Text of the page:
Why is it important to remind readers that Dave Robicheaux’s Vietnam War experiences have shaped him and are never really distant?
Dave’s war experience serves as a background to the central political themes in the books, namely America’s neo-colonial empire and our military involvement in Latin America and the Mid East.
With 18 Robicheaux novels now in print, how do you keep the character fresh for yourself?
Each novel is intended to stand alone. It’s my hope also that each novel addresses a problem or issue that is more than a regional one.
Aside from a gem like Clete Purcel, which characters in the supporting cast are you most attached to?
All of them.
Are you teasing your own daughter a bit by having Dave distrust her namesake character’s taste in men?
Conveying a sense of place is obviously important to you. Can you share anything with developing writers about how to evoke a vivid sense of place?
I was influenced heavily by the naturalists, particularly James T. Farrell, John Steinbeck, and John Dos Passos. I’d recommend others read them as well.
Do you write by wholes or parts? Revise by wholes or parts?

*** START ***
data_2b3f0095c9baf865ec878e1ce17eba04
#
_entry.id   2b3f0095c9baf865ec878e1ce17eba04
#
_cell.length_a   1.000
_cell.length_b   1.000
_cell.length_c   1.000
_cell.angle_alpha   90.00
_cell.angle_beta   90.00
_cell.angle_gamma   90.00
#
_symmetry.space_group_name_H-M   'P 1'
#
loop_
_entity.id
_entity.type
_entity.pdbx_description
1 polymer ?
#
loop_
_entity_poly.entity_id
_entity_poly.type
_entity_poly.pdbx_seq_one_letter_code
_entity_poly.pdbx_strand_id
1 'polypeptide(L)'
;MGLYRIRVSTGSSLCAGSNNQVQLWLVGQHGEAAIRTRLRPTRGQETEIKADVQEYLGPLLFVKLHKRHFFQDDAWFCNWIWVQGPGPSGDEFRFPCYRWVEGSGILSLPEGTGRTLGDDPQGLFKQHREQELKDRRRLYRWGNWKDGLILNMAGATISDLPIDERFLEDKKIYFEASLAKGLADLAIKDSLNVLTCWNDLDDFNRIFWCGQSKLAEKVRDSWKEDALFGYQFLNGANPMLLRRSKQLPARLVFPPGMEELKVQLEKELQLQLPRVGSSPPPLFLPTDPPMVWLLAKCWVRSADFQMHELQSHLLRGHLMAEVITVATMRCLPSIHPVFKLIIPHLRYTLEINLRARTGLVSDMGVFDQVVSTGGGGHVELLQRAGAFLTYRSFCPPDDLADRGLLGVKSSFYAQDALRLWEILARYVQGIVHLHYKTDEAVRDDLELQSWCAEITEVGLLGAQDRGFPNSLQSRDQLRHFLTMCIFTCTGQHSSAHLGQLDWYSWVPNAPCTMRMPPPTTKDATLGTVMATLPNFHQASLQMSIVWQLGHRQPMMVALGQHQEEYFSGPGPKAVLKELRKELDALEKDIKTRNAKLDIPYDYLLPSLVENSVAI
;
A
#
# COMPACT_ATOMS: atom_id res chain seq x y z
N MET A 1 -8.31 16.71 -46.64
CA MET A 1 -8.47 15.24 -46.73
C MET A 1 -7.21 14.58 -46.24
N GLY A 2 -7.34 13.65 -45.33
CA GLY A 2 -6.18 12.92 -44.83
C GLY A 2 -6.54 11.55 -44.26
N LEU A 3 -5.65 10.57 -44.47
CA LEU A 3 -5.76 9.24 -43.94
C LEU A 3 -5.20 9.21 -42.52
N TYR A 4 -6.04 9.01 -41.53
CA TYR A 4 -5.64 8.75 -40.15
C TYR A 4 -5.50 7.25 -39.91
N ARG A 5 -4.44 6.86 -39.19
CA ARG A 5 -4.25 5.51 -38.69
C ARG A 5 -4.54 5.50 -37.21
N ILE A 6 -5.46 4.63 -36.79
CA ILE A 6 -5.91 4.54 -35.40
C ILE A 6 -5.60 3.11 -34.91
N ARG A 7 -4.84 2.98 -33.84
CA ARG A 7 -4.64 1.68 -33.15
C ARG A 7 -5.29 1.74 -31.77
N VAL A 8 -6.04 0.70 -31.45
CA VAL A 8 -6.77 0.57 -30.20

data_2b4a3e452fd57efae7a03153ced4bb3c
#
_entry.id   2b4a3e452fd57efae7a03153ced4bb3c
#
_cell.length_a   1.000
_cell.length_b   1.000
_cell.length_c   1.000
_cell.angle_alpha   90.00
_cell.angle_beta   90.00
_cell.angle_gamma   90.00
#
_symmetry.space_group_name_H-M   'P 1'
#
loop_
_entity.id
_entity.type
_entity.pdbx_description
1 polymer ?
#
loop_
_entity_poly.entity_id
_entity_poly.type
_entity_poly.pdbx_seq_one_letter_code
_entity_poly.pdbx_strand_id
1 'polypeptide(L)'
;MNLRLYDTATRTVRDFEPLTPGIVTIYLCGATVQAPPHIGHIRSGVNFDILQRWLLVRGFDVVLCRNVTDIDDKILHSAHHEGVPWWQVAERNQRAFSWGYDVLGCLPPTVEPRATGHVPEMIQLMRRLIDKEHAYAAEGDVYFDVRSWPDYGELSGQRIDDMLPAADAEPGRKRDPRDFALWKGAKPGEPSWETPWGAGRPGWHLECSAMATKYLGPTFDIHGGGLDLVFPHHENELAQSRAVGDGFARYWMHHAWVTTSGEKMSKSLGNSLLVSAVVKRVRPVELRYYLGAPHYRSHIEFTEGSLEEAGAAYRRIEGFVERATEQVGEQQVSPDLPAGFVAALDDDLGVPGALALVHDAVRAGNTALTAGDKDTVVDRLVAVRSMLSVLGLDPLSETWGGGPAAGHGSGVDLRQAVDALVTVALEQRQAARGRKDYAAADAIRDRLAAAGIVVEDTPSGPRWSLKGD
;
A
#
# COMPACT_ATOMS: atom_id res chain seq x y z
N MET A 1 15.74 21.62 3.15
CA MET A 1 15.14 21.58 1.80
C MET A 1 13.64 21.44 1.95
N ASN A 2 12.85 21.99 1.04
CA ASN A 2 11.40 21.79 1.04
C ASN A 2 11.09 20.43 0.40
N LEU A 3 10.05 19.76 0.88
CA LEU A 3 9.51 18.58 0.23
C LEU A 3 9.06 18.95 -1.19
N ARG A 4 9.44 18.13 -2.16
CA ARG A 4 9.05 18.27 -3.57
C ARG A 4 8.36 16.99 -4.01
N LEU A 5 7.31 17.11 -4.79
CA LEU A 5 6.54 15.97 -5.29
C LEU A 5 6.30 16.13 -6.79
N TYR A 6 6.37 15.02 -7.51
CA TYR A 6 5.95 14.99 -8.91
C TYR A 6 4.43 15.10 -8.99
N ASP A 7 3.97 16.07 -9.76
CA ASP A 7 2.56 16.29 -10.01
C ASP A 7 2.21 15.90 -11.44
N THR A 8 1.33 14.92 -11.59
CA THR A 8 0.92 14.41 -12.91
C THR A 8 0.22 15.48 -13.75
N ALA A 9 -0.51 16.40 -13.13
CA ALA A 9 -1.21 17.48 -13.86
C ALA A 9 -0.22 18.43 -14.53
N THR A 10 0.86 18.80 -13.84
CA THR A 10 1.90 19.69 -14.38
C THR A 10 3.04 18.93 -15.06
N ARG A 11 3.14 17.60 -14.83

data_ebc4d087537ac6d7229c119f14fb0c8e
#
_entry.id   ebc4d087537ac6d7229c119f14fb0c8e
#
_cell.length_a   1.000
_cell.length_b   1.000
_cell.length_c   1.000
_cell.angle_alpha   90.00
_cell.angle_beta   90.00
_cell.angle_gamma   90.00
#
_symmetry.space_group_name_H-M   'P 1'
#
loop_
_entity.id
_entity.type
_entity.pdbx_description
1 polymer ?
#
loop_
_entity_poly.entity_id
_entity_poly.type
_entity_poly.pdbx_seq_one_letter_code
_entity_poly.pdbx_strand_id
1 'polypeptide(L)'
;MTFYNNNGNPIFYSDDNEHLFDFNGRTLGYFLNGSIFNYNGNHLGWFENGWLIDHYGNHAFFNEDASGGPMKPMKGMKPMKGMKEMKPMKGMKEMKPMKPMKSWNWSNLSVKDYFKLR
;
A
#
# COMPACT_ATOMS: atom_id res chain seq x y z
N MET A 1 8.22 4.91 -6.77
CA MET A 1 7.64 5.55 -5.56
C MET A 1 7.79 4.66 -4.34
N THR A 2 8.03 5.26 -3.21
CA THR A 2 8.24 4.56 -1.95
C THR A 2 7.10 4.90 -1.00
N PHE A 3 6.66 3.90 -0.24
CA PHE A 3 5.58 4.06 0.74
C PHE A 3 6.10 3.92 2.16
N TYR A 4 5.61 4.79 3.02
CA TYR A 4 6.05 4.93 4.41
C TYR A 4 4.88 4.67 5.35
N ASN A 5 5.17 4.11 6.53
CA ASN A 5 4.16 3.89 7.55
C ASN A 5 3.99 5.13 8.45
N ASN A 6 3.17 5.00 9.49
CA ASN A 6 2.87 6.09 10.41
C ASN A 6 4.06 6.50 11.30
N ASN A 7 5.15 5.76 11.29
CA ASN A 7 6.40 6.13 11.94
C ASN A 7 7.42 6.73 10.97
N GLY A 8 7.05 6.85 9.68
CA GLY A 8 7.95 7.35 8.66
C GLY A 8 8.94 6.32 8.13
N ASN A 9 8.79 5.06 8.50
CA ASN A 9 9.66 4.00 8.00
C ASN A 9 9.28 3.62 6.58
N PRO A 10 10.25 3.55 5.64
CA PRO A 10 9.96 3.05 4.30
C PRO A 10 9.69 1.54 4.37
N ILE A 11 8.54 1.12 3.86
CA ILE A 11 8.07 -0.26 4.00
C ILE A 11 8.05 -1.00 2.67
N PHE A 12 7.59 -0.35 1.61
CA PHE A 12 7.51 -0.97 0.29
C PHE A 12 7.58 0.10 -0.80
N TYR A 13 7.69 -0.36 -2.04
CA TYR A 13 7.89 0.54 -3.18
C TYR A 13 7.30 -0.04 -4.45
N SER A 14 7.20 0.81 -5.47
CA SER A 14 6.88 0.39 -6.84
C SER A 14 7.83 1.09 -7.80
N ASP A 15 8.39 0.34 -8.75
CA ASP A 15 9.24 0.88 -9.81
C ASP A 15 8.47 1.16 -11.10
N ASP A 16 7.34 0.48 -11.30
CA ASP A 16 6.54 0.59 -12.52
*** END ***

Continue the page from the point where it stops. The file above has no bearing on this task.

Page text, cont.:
I don’t have a plan when I write. I see perhaps two scenes into the story and that’s all. I revise each morning.
Are you an outliner? How would you describe your writing process?
I never outline. As Hemingway said, if the author outlines he will know the end of the story. If he knows it, so will the reader.
For me there is only one way to write. I suspect it’s like chopping cotton, you do it from cain’t-see to cain’t-see and sometimes you do it in the middle of the night. Anyone who can compartmentalize his art is a better man than I.
Burke’s work has been awarded an Edgar twice for Best Crime Novel of the Year. He has also been a recipient of a Breadloaf and Guggenheim Fellowship and an NEA grant. Two of his novels, Heaven’s Prisoners and Two For Texas, have been made into motion pictures. His short stories have been published in The Atlantic Monthly, New Stories from the South, Best American Short Stories, Antioch Review, Southern Review, and The Kenyon Review. His novel The Lost Get-Back Boogie was rejected 111 times over a period of nine years, and upon publication by Louisiana State University press was nominated for a Pulitzer Prize. Learn more by visiting his website. Also, read the review of his latest bestseller, The Glass Rainbow.